It is necessary for low SES students because, “once equipped, these students will be in a better position to engage in a broad range of further studies and to enter the workforce as skilled workers able to sustain meaningful careers across the career lifespan. The result will be greater student retention, enhanced graduate success, more equitable workforce participation, lower work displacement, and improved employee satisfaction and wellbeing.”

Colin Simpson’s ed-tech picks of the week

Well, it appears that 2023 is to be the year of Generative AI in education. In much the same way that we were swamped with newfound experts on epidemiology and public health policy at the start of the pandemic, it is hard to scroll through online content without finding a dozen hot takes on ChatGPT. As someone whose job it is to make sense of this brave new world and contribute to an institutional response, I must admit that it is hard to keep up and separate the wheat from the chaff. Hot tip though – if your piece is partly written by an AI app, it’s more likely chaff.

AI Text Generators and Teaching Writing: Starting Points for Inquiry from Anna Mills

This collection of resources from Anna Mills, a writing teacher at the College of Marin in California has been one of the best I have found so far. I don’t necessarily agree with all her ideas but her tweets have consistently been some of the most thoughtful and practical that I have come across in the maelstrom of discourse. She is also hosting a webinar on the topic on Saturday January 28 at 9am (AEDT).

Webinar – The AI (ChatGPT) Future: What do we do now? Thursday 2nd Feb, 12 noon AEDT from ASCILITE TELedvisors Network and UniSA Centre for Change and Complexity in Learning

If you prefer something at a more sociable time, I have worked with George Siemens (Uni SA) to organise a one hour panel discussion with a focus on practical next steps for educators, leaders and edvisors (learning designers, education technologists, academic developers etc). On the panel we have: * George Siemens – Director: C3L Uni SA Education Futures * Trish McCluskey – Director Digital Learning Deakin University * Aneesha Bakharia – Manager Learning Analytics and Learning Technologies, University of Queensland * Anna Mills – Writing teacher at College of Marin and * Colin Simpson  – Education Technologist Monash University, Convenor TELedvisors Network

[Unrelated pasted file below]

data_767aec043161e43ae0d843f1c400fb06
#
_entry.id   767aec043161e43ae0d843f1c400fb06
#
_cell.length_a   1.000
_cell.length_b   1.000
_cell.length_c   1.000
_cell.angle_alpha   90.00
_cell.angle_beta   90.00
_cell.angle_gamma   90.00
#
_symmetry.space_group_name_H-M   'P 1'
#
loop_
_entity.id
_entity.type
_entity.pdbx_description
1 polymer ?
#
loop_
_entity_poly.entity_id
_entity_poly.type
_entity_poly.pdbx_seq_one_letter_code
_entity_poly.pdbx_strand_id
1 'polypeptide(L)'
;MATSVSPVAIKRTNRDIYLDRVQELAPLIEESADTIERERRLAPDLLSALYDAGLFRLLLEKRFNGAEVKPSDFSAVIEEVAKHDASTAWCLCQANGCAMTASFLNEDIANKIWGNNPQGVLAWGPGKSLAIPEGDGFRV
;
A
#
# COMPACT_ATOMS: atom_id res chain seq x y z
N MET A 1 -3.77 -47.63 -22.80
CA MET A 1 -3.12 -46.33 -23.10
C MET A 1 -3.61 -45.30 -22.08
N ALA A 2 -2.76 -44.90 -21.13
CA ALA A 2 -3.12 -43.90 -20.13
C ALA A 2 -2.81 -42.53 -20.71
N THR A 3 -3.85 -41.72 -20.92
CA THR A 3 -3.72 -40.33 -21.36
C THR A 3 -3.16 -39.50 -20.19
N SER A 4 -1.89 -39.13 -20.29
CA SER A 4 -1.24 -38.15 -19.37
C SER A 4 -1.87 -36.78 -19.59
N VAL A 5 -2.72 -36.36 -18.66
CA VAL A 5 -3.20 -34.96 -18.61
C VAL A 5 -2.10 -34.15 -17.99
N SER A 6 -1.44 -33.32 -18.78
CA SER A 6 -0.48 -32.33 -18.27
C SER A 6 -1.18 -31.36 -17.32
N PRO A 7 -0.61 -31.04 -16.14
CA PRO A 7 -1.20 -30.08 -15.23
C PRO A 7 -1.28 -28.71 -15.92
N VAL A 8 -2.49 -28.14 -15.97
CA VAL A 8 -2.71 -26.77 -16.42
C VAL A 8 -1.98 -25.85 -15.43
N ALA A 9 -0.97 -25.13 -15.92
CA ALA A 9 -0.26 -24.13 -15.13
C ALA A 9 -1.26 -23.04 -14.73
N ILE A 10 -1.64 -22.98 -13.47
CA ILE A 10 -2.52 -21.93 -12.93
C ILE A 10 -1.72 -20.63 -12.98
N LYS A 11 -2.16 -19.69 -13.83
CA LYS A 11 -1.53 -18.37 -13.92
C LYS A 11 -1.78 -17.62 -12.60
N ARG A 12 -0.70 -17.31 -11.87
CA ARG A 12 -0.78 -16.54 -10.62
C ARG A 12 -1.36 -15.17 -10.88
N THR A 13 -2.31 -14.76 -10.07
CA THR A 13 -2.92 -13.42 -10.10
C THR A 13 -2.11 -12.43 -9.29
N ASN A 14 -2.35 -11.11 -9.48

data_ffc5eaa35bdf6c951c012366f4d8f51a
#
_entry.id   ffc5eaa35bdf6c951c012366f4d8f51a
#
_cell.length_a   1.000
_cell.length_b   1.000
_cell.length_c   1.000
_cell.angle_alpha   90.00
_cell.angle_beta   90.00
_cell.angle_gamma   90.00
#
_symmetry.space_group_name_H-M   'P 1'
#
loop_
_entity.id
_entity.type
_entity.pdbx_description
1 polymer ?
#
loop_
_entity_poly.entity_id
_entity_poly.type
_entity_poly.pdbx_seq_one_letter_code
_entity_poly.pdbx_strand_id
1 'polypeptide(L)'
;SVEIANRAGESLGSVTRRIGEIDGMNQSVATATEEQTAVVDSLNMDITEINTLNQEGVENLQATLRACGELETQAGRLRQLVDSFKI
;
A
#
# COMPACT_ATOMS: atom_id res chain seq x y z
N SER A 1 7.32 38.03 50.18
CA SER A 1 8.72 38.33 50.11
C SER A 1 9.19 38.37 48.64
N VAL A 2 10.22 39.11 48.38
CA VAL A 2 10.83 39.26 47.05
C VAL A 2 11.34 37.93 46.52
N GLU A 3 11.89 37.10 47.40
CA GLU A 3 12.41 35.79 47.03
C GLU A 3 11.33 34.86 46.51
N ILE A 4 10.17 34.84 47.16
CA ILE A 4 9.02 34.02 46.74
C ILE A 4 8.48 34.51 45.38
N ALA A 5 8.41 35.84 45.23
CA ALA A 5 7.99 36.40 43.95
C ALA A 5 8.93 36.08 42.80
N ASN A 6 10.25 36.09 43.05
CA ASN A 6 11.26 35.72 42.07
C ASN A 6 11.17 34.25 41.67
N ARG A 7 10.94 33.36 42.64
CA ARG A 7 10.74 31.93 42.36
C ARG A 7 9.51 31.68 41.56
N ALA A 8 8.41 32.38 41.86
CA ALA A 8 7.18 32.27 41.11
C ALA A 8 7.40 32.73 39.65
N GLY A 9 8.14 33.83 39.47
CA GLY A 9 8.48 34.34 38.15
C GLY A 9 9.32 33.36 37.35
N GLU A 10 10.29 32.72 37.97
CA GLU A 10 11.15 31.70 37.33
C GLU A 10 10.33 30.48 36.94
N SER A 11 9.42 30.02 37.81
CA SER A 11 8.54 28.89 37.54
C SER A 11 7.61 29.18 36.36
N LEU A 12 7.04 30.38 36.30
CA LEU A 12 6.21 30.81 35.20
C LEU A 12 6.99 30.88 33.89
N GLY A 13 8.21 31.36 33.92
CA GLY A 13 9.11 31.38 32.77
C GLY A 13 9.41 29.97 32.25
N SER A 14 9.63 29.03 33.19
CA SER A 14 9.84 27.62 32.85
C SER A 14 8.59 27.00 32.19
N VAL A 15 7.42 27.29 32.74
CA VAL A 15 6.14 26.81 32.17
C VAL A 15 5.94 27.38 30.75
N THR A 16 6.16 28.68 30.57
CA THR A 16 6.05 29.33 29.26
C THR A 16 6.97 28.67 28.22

Examining the Role of Emotions in Learning with Technology from Journal of Digital Life and Learning

And now for something completely different. This article from Robin Kay of Ontario Tech University explores what I feel is an underexamined aspect of education, the impact of emotions on learning. Specifically, learning with technology. Kay surveyed 220 pre-service teachers, gathering data about their emotional responses to learning strategies tied to learning technologies. Social interaction based approaches correlated to anxiety while experimental and authentic strategies were most strongly associated with happiness.

Colin Simpson has worked in education technology, teaching, learning design and academic development in the tertiary sector since 2003 at CIT, ANU, Swinburne and Monash University. He is also one of the leaders of the ASCILITE TELedvisors Network. For more from Colin, follow him on Twitter @gamerlearner (or @[email protected] on Mastodon)

Appointments, achievement

Inga Davis (Research Strategies Australia) is incoming ED of the Australian Academy of the Humanities.

ABC RN journalist Patricia Karvelas is appointed an honorary professor by RMIT.

Simon Morris (Charles Darwin U) receives Chartered Accountants Australia and New Zealand’s Meritorious Service Award.

Tamlyn O’Connor joins the Medtech and Pharma Growth Centre as manager for international markets and engagement.